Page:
But what of Ono? For decades, she was a vigilant and astute gatekeeper of Lennon’s legacy, a powerful and opinionated voice among the four parties who control how Beatles music and history is curated and reissued. McCartney, in interviews, has tried to correct Ono’s story line that her late husband was the most important Beatle, the true genius of the band. As he told me in 2015, “Once John got murdered, he became the martyr, the Buddy Holly, the James Dean character. Because of the atrocity it was. A revisionism started to go on, and Yoko certainly helped it.”
There’s no denying that the first cracks in the Beatles façade had already appeared by the time of the Let It Be sessions, and that both fans and the press saw Ono as the bête noire in the plotline. For Get Back, Jackson says Lennon’s son Sean represented the Lennon estate and watched the rooftop sequence in London last year. Ono’s current status is unclear, but Jackson says he isn’t beholden to anyone’s agenda and has had control over the final cut of the documentary. “I have [gotten] no edicts,” he says. “I mean, nobody from Apple, none of the Beatles, have told me what to do, or none of them have said to me, ‘Don’t show this, don’t show that.’ I’ve been given no censorship instructions at all. I’ve been left completely alone.”
Jackson is cognizant of the delicacy of a project in which he second-guesses another filmmaker’s creative decisions. He met with Lindsay-Hogg in Los Angeles in 2020 to show how his technology could transform the footage. “He showed me a comparison of my Let It Be’s footage and his stuff,” says Lindsay-Hogg, including how McCartney’s hair appeared as a single block of color in the original and “now you can see every single strand of hair.”
Lindsay-Hogg defends his own film as more “original” and “up” than people remember. He also says that Apple asked for his goodwill toward Jackson’s film, which he looks forward to seeing, and that he feels it’s Apple’s intention to possibly re-release Let It Be a few months after Jackson’s Get Back comes out. (Quentin Tarantino’s movie theater in Los Angeles, the New Beverly Cinema, has expressed an interest in screening Let It Be, if it is re-released, he says.)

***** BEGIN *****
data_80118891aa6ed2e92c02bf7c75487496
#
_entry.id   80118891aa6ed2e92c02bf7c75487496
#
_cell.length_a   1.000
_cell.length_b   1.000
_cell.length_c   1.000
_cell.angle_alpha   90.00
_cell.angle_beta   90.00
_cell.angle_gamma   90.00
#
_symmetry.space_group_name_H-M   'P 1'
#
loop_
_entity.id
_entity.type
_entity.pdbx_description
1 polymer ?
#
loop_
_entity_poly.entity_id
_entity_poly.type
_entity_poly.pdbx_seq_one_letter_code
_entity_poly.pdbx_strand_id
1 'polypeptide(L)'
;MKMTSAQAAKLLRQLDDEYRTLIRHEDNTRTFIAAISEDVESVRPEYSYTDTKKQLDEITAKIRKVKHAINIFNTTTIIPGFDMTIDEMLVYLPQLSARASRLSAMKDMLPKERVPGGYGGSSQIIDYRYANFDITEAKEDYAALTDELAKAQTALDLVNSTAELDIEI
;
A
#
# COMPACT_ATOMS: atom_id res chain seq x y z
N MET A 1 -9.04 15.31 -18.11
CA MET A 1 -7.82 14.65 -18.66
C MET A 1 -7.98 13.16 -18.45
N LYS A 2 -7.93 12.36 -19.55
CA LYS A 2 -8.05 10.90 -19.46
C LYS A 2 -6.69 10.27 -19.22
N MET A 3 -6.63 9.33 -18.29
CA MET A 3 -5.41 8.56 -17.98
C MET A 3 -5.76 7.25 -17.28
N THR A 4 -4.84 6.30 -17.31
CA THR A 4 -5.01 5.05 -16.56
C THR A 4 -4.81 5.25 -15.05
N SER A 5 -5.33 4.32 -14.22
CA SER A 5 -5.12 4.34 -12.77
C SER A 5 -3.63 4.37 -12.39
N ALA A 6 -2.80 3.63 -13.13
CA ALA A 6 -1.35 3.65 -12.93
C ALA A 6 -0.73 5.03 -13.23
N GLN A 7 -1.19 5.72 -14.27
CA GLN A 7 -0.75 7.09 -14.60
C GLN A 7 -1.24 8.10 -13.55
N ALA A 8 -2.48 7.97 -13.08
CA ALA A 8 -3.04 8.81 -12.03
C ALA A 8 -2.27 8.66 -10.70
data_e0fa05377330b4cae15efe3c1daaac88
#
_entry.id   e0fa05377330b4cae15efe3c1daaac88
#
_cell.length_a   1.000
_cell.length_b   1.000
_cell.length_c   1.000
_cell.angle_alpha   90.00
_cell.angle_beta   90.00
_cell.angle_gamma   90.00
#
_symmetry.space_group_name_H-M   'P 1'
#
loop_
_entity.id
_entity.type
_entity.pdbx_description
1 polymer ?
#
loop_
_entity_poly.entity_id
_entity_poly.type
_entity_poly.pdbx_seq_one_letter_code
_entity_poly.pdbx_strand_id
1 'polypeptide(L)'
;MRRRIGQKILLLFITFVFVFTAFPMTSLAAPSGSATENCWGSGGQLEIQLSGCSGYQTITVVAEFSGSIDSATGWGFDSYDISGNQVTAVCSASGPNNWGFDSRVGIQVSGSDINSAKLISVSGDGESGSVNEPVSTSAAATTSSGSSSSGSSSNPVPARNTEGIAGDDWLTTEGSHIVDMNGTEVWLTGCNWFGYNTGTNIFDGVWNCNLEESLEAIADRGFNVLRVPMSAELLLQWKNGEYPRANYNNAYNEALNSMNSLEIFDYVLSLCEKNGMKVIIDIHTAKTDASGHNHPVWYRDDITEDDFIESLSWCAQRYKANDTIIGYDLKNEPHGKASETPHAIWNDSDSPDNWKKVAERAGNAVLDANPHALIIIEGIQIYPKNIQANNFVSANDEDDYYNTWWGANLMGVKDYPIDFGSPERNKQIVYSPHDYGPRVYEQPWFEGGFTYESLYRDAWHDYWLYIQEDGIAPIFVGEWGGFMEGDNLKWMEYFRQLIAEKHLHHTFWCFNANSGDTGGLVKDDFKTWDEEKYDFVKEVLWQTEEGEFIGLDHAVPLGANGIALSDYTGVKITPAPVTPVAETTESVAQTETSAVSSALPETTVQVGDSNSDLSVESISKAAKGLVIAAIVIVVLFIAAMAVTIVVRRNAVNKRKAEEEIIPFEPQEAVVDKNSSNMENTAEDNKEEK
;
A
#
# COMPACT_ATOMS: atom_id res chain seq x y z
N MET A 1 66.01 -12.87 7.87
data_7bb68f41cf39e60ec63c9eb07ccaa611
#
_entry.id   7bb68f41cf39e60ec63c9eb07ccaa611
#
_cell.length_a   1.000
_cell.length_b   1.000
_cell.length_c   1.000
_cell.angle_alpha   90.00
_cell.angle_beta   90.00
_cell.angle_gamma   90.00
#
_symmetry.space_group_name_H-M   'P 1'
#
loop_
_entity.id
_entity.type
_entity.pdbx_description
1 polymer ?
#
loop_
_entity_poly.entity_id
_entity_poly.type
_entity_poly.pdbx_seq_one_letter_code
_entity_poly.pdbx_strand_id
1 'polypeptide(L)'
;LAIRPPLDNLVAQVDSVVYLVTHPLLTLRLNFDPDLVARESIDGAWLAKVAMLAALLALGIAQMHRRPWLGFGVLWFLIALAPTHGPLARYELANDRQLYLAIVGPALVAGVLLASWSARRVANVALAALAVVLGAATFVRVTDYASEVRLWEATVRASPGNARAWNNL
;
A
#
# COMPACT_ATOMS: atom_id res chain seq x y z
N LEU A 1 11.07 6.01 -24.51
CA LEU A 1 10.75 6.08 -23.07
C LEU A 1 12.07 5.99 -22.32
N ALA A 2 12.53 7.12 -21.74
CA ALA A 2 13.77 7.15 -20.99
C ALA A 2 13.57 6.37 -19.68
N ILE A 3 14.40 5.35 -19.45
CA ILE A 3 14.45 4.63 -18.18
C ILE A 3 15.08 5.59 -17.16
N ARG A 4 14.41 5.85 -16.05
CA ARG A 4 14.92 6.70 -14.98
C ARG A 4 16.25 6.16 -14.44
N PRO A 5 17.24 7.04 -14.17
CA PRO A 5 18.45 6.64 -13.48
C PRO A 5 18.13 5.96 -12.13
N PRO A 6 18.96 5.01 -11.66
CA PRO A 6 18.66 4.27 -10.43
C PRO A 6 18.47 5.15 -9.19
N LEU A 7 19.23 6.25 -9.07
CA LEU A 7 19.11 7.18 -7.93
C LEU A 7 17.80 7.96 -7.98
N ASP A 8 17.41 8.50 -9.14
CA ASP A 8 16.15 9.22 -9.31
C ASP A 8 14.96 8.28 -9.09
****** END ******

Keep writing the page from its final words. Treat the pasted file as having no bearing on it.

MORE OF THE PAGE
As for Jackson, he’s developed a deeper admiration for the original, in part because of the circumstances under which Lindsay-Hogg labored, what with an increasingly acrimonious band hovering around him. “The Beatles that I’m dealing with now are Beatles that can’t remember January ’69,” Jackson says. “I mean, they literally can’t. Not really. And I don’t blame them.”
In a decisive and crucial creative act, Jackson says he avoided repeating footage from the original film. Even familiar scenes would use alternative camera angles. “One of our mantras is that Let It Be is one movie, and our movie is a different movie,” he says, “and we’re trying not to repeat any footage, with one or two tiny exceptions where we can’t do anything else. But we’re trying to not step on Let It Be’s toes so that it is still a film that has a reason to exist, and our movie will be a supplement to it.”
Fifty-one years after the group broke up, Jackson’s film is probably the last revelatory document we’re likely to see. That it also documents their last official album gives it a bittersweet power. Fans and scholars will likely debate whether Get Back is a revision of history or a correction. But it’s something everyone craves: more Beatles. Says Jackson: “Paul said to me at one stage, ‘Look, this stuff’s fantastic, because at the end of the day, I’m a Beatles fan.’”